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!standard 11.5(1-8)          99-11-19 AI95-00224/01
!standard 11.5(27)
!class amendment 99-11-19
!status work item 99-11-19
!status received 99-11-19
!priority Medium
!difficulty Medium
!subject pragma Require
A pragma is introduced to require checking in a declarative region, irrespective of the use of pragma Suppress.
Ada code sometimes depends on the canonical checking semantics of the language. Consider, for instance, an integer saturation arithmetic package. The multiply operation might look like:
function "*" (Left, Right : Saturation_Type) return Saturation_Type is begin
return Integer(Left) * Integer(Right);
when Constraint_Error =>
return Saturation_Type'Last;
end "*";
This function will not work properly without overflow checking. Ada 95 does not provide a way to indicate this to the compiler and programmers.
A new pragma Require is defined.
pragma Require (identifier [, [On =>] name]);
The arguments of Require are the same as Suppress. Require can be used in the same places as Suppress, with the same scoping rules.
Pragma Require means that the given check must be performed.
Define "Checking pragmas" and add pragma Require to 11.5(1) ("Checking pragmas" is in italics):
Checking pragmas give an implementation instructions on handling language-defined checks. A pragma Suppress gives permission to an implementation to omit certain language-defined checks, while A pragma Require requires an implementation to make certain language-defined checks.
Add pragma Require to 11.5(3-4):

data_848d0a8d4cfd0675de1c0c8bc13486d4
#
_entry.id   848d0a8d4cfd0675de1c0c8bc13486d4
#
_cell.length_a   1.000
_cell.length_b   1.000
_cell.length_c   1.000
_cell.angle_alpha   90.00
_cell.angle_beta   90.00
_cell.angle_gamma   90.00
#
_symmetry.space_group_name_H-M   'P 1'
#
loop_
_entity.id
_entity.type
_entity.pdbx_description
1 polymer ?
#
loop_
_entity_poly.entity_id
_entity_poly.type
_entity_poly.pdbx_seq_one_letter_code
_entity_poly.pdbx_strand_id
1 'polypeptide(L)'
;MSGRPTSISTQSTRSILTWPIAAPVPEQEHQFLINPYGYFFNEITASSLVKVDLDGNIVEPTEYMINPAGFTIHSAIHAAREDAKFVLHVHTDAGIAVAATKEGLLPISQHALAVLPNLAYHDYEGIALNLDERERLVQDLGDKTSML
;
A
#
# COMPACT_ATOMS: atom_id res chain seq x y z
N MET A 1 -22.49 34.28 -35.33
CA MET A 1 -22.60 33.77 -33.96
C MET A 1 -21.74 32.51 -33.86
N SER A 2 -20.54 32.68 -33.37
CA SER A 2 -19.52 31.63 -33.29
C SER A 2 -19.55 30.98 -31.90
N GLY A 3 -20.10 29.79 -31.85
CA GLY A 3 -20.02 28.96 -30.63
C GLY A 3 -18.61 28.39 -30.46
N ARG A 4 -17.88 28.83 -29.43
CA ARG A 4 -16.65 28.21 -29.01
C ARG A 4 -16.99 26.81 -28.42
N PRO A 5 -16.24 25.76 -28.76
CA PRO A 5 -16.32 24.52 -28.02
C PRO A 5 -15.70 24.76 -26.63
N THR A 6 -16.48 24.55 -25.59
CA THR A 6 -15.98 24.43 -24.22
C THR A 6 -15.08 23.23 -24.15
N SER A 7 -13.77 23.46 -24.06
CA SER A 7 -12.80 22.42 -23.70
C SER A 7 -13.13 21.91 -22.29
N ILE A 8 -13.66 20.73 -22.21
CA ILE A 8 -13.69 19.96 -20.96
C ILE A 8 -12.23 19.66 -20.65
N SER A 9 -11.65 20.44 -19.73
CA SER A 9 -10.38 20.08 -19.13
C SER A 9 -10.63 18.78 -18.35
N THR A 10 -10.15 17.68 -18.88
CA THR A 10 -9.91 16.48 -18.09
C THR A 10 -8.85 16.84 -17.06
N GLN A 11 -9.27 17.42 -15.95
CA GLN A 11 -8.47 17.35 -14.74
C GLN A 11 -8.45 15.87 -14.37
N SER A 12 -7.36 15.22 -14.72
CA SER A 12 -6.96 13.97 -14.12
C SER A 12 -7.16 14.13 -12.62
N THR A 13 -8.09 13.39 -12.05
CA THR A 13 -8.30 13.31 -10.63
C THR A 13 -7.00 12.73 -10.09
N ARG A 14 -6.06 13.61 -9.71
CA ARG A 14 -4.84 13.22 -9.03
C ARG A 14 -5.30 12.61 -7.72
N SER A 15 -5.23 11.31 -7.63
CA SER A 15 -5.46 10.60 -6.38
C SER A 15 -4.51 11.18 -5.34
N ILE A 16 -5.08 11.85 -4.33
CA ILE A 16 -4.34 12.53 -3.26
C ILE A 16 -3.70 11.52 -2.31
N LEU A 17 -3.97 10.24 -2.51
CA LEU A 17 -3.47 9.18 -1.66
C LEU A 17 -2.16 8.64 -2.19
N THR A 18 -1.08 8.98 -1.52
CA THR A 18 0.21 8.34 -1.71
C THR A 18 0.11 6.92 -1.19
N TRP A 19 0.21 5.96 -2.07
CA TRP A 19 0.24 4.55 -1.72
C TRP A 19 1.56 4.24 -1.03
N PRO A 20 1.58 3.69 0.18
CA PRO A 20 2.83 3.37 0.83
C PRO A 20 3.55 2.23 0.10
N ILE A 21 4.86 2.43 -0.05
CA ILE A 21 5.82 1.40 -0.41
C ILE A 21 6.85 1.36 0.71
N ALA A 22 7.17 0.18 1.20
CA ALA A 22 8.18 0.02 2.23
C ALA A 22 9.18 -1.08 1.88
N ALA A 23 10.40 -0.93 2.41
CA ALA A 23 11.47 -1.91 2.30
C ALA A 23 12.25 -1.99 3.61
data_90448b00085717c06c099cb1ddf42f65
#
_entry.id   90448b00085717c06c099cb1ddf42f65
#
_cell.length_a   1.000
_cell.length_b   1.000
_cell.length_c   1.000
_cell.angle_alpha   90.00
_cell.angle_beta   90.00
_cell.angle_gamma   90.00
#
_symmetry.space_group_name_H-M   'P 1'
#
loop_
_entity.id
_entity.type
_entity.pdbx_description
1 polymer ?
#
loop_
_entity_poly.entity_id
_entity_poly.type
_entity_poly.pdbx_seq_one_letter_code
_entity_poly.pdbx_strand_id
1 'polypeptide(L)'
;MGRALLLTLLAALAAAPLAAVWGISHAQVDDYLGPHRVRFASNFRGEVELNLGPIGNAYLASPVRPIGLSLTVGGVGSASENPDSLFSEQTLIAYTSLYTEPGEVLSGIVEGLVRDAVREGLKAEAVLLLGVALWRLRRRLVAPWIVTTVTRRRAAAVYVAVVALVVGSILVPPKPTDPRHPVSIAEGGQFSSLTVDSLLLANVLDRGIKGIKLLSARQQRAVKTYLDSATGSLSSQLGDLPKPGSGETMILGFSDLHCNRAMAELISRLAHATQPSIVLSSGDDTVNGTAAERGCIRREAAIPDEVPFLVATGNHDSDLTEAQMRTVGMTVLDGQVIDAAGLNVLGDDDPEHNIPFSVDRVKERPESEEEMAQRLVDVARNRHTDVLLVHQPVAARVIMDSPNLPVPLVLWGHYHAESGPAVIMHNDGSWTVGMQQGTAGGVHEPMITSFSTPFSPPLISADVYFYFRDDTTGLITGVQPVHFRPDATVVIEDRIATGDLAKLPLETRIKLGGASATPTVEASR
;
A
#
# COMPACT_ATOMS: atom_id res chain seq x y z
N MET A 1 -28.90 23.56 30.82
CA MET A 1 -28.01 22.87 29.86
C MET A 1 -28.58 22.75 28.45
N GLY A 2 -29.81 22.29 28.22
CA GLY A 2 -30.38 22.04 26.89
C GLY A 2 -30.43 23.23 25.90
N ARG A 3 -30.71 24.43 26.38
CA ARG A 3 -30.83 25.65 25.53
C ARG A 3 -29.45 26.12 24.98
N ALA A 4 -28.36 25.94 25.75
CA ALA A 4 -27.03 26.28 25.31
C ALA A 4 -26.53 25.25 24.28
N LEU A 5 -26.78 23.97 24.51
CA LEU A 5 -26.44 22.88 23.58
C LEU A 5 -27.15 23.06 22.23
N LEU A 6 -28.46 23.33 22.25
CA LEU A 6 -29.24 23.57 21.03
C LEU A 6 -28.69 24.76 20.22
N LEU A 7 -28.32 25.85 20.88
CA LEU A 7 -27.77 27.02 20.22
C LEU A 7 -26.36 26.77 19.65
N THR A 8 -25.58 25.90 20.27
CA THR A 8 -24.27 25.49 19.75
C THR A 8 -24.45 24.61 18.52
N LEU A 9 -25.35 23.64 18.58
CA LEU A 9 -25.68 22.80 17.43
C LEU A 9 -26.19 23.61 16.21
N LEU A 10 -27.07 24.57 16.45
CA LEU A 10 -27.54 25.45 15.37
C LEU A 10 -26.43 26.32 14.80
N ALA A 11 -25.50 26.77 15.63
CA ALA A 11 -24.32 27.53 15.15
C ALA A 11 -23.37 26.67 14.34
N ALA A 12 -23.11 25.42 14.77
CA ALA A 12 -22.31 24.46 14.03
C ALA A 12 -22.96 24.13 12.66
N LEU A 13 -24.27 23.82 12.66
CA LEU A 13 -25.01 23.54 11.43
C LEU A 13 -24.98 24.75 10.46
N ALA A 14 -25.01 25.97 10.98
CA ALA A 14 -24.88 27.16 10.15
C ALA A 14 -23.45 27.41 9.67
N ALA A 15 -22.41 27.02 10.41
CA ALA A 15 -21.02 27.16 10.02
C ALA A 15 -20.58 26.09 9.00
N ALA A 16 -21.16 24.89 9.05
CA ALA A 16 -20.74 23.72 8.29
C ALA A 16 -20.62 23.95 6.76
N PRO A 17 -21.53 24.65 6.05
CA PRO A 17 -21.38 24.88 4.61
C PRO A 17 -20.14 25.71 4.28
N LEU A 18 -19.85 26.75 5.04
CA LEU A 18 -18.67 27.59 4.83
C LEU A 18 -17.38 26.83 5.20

The forms of checking pragmas are as follows:
pragma Require(identifier [, [On =>] name]); pragma Suppress(identifier [, [On =>] name]);
Change 11.5(5) to apply to checking pragmas:
A checking pragma is allowed only immediately within a declarative_part, immediately within a package_specification, or as a configuration pragma.
Change 11.5(7) to apply to checking pragmas:
For a checking pragma that is immediately within a package_specification and includes a name, the name shall denote an entity (or several overloaded subprograms) declared immediately within the package_specification.
Change 11.5(8) to define the meaning of pragma Require:
A checking pragma applies to the named check from the place of the pragma to the end of the innermost enclosing declarative region, or, if the pragma is given in a package_specification and includes a name, to the end of the scope of the named entity. If the pragma includes a name, the pragma applies only to the named entity, or, for a subtype, on objects and values of its type. Otherwise, the pragma applies to all entities. A pragma Suppress gives permission to an implementation to omit the named check for any entities to which it applies, but not for any entity to which a pragma Require applies. If permission has been given to suppress a given check, the check is said to be suppressed.
Change 11.5(27) to apply to checking pragmas: